Monday, 7 February 2011

Unlikeable Characters

I'm writing about this because, to me, characters are the heart and soul of stories. I can't write a novel if I don't love the characters I'm working with, if they don't feel real. Most of the time, the things I write are driven by my characters' instincts and actions; the plot I'm working around can take a detour.

Similarly, when I'm reading, the things I remember most about novels I love are the characters. The Time Traveler's Wife, one of my favourite books in the whole world, is firmly imprinted in my head. Not because of its plotting, or ingenious timeline, or clever devices, but simply because of Henry and Clare, the protagonists, and their amazing, difficult love story.

So what happens to a book if a key character, a central figure, is simply unlikeable? 

(It's worth noting here that I don't mean villains, antagonists. Characters who are supposed to be despicable don't necessarily count, though even here there's a difference between loving a character while hating them as a person (all good villains are loved as characters, even if they're awful people), and simply detesting the character because he or she has been lazily executed or poorly drawn. Caricatured, one-dimensional villains are often unlikeable because they're simply not interesting. 

Or because they're so cheesy you just cringe. I'm looking at you, every Power Ranger villain ever written.)

So back to the question of unlikeability.

This is a sticky one. How does a writer work out whether or not they're writing bad characters? How does a reader sit back and say 'yep, this book is full of unlikeable characters' when other people might tell you how amazing they are? Reading, writing and characters are so subjective, it's almost impossible to put your finger on what, inherently, makes characters unlikeable - and how, as a writer, to avoid it.

These things turn me off instantly:

1. Selfish characters. A certain amount of selfishness doesn't bother me. Especially not if the character realizes they've been selfish and starts to grow and evolve into something better. But when a character is consistently self-absorbed and selfish and refuses to see this or change, that drives me crazy. For me, it's not about a character I'm supposed to dislike. It just feels like the author's done a shoddy job making me like this person.

Example: I recently read a book in which the heroine, a dying teenager, is completely irresponsible, selfish and downright inconsiderate of everyone else's feelings: it's as if she feels entitled to everything because she's been unlucky enough to have cancer. The last 30 pages of the novel were amazing; the rest just made me grit my teeth and think 'stop being such a selfish ****, I honestly don't care that you're dying!'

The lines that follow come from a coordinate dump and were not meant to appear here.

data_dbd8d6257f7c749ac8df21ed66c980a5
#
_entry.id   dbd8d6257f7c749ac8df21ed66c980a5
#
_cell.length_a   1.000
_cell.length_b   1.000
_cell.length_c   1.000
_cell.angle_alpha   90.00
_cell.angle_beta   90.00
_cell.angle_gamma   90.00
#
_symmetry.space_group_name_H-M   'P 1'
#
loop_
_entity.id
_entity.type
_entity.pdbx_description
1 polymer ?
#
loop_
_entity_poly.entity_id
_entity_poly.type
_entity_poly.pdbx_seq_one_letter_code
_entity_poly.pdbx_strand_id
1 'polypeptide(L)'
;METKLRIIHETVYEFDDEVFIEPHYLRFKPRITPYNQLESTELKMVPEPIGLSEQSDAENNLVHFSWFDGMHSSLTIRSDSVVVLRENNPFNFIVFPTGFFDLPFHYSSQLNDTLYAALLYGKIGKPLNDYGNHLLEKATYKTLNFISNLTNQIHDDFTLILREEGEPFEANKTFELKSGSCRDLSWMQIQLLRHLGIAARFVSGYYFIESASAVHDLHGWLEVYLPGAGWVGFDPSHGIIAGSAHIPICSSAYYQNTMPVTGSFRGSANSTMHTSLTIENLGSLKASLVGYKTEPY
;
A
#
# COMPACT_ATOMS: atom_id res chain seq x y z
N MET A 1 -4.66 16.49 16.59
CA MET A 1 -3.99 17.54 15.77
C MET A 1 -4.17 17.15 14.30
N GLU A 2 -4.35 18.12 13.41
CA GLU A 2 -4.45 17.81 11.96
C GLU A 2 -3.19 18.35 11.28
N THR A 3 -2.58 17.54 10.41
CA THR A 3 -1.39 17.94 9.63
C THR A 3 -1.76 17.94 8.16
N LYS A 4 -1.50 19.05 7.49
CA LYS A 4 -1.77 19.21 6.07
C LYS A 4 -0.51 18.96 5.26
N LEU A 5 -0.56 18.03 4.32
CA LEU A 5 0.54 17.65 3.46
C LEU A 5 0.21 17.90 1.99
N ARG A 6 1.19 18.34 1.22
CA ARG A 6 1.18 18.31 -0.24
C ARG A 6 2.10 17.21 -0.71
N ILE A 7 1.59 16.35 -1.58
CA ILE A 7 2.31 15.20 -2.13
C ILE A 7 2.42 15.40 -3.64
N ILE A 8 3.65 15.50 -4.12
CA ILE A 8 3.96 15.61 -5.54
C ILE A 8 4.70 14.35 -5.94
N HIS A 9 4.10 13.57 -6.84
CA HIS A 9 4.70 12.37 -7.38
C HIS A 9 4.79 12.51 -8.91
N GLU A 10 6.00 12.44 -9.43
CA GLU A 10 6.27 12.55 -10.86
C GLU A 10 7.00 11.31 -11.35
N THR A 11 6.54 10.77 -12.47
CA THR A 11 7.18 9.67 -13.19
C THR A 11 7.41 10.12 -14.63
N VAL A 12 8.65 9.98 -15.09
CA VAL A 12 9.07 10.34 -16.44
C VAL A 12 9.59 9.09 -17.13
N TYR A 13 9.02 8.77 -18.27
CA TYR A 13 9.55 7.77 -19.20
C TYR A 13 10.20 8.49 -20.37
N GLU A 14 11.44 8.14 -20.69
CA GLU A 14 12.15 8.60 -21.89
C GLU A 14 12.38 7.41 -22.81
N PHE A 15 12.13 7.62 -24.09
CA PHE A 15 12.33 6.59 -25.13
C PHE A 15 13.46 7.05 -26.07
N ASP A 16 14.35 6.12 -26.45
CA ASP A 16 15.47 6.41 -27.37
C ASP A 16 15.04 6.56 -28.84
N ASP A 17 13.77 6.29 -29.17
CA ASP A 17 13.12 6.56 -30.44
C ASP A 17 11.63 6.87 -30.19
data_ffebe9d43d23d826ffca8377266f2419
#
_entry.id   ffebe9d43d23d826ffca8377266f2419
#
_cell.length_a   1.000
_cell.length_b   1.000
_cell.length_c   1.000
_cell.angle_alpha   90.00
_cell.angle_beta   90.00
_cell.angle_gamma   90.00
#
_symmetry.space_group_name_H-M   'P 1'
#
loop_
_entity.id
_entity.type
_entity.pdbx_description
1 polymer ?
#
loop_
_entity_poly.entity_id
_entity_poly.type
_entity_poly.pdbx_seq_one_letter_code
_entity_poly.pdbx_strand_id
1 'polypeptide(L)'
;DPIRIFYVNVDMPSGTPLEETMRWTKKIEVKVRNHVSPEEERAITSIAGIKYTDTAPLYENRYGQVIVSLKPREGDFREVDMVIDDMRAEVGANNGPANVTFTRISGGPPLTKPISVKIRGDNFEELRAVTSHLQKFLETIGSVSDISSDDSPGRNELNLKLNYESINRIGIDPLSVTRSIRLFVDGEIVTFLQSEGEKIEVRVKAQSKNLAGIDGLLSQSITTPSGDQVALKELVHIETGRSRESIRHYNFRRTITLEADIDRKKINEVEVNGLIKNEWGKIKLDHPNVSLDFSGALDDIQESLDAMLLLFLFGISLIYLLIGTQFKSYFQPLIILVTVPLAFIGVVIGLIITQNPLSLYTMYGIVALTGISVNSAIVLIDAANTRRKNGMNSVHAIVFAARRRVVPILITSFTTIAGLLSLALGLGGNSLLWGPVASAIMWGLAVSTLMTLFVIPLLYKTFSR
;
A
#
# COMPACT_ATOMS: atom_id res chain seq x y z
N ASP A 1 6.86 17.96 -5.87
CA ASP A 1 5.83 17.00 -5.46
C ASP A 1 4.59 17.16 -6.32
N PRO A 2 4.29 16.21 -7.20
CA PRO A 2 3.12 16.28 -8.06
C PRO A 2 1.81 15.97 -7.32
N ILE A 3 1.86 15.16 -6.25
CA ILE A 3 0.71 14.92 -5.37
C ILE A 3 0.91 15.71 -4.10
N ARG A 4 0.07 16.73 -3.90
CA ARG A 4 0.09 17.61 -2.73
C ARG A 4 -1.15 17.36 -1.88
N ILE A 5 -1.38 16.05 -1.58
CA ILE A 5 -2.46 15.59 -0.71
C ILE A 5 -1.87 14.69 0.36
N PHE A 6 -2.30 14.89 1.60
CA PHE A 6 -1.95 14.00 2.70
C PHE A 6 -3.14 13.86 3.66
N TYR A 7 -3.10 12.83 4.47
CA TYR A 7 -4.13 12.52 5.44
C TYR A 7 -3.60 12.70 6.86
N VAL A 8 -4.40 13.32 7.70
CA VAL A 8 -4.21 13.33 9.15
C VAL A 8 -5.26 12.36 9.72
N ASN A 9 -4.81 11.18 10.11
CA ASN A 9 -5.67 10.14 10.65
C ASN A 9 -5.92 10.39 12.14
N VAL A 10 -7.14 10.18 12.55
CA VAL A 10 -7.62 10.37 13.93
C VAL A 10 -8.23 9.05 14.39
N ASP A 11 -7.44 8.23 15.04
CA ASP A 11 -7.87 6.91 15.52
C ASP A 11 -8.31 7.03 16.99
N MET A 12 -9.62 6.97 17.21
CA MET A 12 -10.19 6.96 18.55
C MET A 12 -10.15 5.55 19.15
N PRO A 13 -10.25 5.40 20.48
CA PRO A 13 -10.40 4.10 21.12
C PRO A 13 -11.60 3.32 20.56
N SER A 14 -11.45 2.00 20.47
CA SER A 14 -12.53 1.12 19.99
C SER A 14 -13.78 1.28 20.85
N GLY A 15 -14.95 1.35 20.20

Which, you know. Isn't what you should be feeling about your heroine/narrator.

2. Stupid characters. I've mentioned this before, but I will again. It's not about characters who are handicapped, or silly, or not very intelligent; it's characters who are mind-numbingly stupid. I.e. Page Ten: Character Two tells Stupid Main Character not to do something and tells him why doing that something would be very, very bad (and it's an excellent reason, by the way). Page Twelve: Stupid Main Character does the thing he was told not to.


(Note: in most circumstances, this wouldn't actually be an unlikeable character. Just an annoying and painfully frustrating one. But it might be enough to turn you off reading the rest of the book, as it has done for me in the past, so I thought it worth mentioning.)

3. Perfect characters. You know the ones I mean. The ones whose virtues are constantly being pointed to: 'Richard is so kind', 'Richard only wants what's best for the people', 'Richard is handsome', 'Richard makes me laugh', 'Richard never puts a foot wrong'. And even when Richard makes a colossal mistake because he's actually a bit of a dolt, it turns out well, so Richard's still a brilliant hero. 

These are characters you just want to smack in the face. It's impossible to admire them, because virtues mean nothing if there aren't any flaws to contrast them with. It's impossible to sympathize with them, because we, the readers, aren't perfect. It's downright hard to like them.

These are just three qualities I've found in characters I don't like, but it's not always easy to put it into words. There are characters I simply can't stand, but couldn't really tell you why. They're simply unlikeable.